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Major Muslim American Organizations Decline Participation in the White House CVE Summit Over Concerns Over Stigmatizing Muslim Americans

CAIR, Al-Jazeerah, CCUN, February 20,


Statement Regarding Upcoming Summit on Countering Violent Extremism

The undersigned human rights, civil liberties, and community-based organizations write to express our continuing concerns regarding the upcoming Countering Violent Extremism (CVE) summit (which was) held at the White House on February 18-19, 2015.

Many of our organizations have received invitations to the Summit. Some of us plan to attend, while others have declined. Regardless of our direct participation in the Summit, we stand united to express our grave concerns with the framework of Countering Violent Extremism (CVE), which almost exclusively focuses on Muslim communities in the United States and abroad. We have raised these concerns in the past, separately and in concert. We have yet to receive a meaningful response from the Administration.

Briefly, our continuing concerns with the CVE framework are as follows:

Stigmatization of American Muslim communities. Government engagement with American Muslim communities from a CVE standpoint sets American Muslim communities apart as inherently suspect. CVE falls within a long line of programs that defines relationships with American Muslim communities based on a security lens, without meaningfully addressing civil and human rights problems that have repeatedly been highlighted by community members and organizations and civil rights groups. Additionally, the nearly exclusive focus on Muslim communities exacerbates the culture of hostility and suspicion in which hate violence by private actors and civil rights violations have become commonplace. A civil rights framework, for example, would be far more appropriate for meaningful engagement with American Muslim communities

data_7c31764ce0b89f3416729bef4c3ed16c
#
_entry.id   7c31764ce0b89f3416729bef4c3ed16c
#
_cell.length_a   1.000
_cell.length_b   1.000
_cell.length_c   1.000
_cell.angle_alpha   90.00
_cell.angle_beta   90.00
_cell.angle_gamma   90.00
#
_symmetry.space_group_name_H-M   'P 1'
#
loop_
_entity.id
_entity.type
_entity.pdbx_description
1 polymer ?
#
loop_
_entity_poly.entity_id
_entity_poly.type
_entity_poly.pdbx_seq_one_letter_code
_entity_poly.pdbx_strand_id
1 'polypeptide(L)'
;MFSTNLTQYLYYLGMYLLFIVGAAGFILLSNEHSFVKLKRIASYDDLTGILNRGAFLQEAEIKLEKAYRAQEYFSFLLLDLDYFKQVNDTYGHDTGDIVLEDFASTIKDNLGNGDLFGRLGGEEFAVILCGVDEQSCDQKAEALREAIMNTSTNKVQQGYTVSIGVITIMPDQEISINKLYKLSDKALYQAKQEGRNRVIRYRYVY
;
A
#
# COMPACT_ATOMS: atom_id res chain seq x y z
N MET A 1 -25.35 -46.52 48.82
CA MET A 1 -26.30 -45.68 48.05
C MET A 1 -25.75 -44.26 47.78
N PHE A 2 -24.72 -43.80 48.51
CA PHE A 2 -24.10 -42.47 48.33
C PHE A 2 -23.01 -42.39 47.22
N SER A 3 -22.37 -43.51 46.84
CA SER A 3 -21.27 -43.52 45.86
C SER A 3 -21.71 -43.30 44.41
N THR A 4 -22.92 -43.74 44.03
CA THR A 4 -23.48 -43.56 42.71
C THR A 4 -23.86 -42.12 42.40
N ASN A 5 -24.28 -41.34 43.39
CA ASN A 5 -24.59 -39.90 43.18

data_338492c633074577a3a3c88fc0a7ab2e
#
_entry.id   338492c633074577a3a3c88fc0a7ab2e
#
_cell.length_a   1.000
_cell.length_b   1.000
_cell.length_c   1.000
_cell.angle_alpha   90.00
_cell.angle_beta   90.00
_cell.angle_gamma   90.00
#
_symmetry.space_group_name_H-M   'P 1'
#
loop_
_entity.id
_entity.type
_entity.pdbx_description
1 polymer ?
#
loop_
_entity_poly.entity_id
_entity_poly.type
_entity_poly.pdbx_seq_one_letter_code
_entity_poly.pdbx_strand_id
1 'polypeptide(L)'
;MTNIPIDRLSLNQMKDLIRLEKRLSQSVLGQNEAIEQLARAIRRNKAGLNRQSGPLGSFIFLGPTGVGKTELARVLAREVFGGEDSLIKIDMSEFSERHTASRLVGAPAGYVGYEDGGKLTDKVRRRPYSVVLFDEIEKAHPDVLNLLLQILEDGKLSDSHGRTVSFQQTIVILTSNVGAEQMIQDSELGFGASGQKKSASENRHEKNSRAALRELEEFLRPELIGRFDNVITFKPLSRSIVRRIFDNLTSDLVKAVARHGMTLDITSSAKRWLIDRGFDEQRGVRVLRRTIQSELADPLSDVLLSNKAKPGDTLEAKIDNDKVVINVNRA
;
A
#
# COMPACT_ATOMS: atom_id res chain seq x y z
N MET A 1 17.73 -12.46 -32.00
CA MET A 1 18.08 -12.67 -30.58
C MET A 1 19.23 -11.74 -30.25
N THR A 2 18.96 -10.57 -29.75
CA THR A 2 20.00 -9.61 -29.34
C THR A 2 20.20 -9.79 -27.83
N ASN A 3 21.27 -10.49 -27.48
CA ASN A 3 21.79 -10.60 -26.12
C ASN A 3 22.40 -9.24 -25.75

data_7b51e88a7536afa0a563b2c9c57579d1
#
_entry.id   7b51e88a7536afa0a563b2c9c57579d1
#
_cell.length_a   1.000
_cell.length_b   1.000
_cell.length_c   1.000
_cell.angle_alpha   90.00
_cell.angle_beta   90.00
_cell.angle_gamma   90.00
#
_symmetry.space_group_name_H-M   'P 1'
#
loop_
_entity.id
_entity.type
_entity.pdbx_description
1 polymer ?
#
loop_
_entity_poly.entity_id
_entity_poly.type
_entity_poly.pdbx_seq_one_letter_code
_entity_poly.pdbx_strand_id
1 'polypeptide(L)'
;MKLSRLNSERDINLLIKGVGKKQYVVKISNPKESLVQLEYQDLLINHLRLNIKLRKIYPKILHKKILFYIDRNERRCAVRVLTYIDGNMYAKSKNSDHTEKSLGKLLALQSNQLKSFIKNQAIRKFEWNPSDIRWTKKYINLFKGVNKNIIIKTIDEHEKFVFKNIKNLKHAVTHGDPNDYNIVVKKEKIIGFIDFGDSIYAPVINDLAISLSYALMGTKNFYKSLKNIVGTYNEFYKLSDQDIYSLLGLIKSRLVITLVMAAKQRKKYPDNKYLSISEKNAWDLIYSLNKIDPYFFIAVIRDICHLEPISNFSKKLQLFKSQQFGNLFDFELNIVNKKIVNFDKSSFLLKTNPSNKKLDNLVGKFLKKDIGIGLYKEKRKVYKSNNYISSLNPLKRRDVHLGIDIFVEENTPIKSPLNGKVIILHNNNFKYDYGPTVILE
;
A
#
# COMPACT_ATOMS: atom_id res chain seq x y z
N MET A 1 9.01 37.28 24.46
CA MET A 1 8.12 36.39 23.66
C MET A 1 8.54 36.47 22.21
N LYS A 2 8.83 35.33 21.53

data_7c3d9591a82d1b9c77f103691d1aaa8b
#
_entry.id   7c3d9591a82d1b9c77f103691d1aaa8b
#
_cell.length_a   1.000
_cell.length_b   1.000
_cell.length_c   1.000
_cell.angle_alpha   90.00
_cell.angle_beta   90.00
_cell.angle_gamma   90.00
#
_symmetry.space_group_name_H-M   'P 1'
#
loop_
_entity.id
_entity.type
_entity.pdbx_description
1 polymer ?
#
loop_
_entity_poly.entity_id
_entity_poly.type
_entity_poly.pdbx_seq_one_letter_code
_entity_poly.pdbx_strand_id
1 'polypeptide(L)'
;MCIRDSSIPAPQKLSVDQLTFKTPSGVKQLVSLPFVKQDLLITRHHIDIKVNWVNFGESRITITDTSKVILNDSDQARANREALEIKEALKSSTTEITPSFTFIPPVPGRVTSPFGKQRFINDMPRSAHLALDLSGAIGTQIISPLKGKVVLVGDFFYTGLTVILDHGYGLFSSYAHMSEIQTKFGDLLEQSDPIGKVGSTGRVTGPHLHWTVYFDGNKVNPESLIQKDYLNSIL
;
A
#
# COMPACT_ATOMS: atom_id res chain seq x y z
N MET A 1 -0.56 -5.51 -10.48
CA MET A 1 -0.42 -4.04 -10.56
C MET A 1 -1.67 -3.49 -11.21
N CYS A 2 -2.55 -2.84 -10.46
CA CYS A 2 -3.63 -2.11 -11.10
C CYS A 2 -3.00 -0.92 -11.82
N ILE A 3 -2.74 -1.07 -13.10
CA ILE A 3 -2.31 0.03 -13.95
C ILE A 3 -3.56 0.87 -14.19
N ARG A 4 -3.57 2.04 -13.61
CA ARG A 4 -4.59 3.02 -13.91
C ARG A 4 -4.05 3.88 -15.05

Reliance on flawed models. CVE programs rely on flawed models of radicalization that posit political or religious expression as “indicators” or “predictors” of violent behavior, despite evidence that such models do not work.

Impact on religious experience and political expression. Where CVE tasks community members to expansively monitor the beliefs and expressive or associational activities of other Muslims, it reproduces the same negative effects of government surveillance by creating a climate of fear and chilling constitutionally protected activity.
Relationship to abusive counterterrorism practices. CVE is purportedly premised on mutual trust between American Muslim communities and law enforcement. However, such mutual trust is difficult, if not impossible, given the FBI’s practices regarding the use of informants, sting operations, and deceptively conducting intelligence gathering under the guise of community outreach. Given this history and the fact that law enforcement agencies will play the lead role in implementing CVE, it is difficult for communities to take seriously or trust this most recent initiative.

Funding of private individuals and organizations. By choosing which community and religious partners to fund or collaborate with, the government may directly or indirectly be perceived as advancing one ideology or set of beliefs over others.

The process for planning and organizing this summit has furthered the sense of mistrust already felt by American Muslim communities. From the outset, the administration has not consulted with a broad range of groups concerning the planning, content, and implementation of CVE. Additionally, the administration has not formally responded to a letter delivered in December by many groups signing this letter today. In fact, up until the last moment, very little information had been provided to participants about the agenda for the Summit.

Because of these concerns, many of the undersigned organizations must decline the invitation to participate in the upcoming CVE summit. However, we have collectively decided that representatives from some of our groups will attend in order to provide a sorely missing critical perspective on the CVE framework and to seek more information about the rollout and implementation of CVE pilot programs in Los Angeles, Minneapolis, and Boston.

Of course, attendance at the summit by any of the undersigned groups does not constitute endorsement of the CVE framework or of the summit itself. Jointly and individually, our groups will continue to raise concerns about the CVE framework with government stakeholders and the general public.


American Civil Liberties Union

American-Arab Anti-Discrimination Committee

Arab American Association of New York

Council on American-Islamic Relations

Creating Law Enforcement Accountability & Responsibility Project at CUNY School of Law

DRUM – South Asian Organizing Center

Muslim Advocates

National Network for Arab American Communities

South Asian Americans Leading Together

CAIR: Joint Statement Regarding Summit on Countering Violent Extremism (CVE)


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